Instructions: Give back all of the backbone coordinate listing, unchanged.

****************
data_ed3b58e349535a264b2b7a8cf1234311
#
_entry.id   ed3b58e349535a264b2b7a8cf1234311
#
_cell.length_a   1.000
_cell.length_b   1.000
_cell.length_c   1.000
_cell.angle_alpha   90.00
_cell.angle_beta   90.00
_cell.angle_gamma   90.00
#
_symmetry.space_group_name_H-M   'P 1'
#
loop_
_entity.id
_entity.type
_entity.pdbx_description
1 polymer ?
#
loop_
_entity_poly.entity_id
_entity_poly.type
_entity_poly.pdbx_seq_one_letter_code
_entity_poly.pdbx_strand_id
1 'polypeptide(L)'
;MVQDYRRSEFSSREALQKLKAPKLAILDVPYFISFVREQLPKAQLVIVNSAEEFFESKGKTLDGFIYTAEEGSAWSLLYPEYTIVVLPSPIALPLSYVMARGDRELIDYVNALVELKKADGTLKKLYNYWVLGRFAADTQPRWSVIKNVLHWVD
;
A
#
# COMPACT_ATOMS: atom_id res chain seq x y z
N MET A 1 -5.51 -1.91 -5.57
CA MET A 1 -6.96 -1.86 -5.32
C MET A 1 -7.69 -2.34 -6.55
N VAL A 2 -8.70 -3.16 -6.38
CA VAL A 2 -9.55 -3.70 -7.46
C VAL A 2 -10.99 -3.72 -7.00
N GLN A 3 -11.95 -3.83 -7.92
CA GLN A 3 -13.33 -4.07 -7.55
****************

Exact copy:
data_ed3b58e349535a264b2b7a8cf1234311
#
_entry.id   ed3b58e349535a264b2b7a8cf1234311
#
_cell.length_a   1.000
_cell.length_b   1.000
_cell.length_c   1.000
_cell.angle_alpha   90.00
_cell.angle_beta   90.00
_cell.angle_gamma   90.00
#
_symmetry.space_group_name_H-M   'P 1'
#
loop_
_entity.id
_entity.type
_entity.pdbx_description
1 polymer ?
#
loop_
_entity_poly.entity_id
_entity_poly.type
_entity_poly.pdbx_seq_one_letter_code
_entity_poly.pdbx_strand_id
1 'polypeptide(L)'
;MVQDYRRSEFSSREALQKLKAPKLAILDVPYFISFVREQLPKAQLVIVNSAEEFFESKGKTLDGFIYTAEEGSAWSLLYPEYTIVVLPSPIALPLSYVMARGDRELIDYVNALVELKKADGTLKKLYNYWVLGRFAADTQPRWSVIKNVLHWVD
;
A
#
# COMPACT_ATOMS: atom_id res chain seq x y z
N MET A 1 -5.51 -1.91 -5.57
CA MET A 1 -6.96 -1.86 -5.32
C MET A 1 -7.69 -2.34 -6.55
N VAL A 2 -8.70 -3.16 -6.38
CA VAL A 2 -9.55 -3.70 -7.46
C VAL A 2 -10.99 -3.72 -7.00
N GLN A 3 -11.95 -3.83 -7.92
CA GLN A 3 -13.33 -4.07 -7.55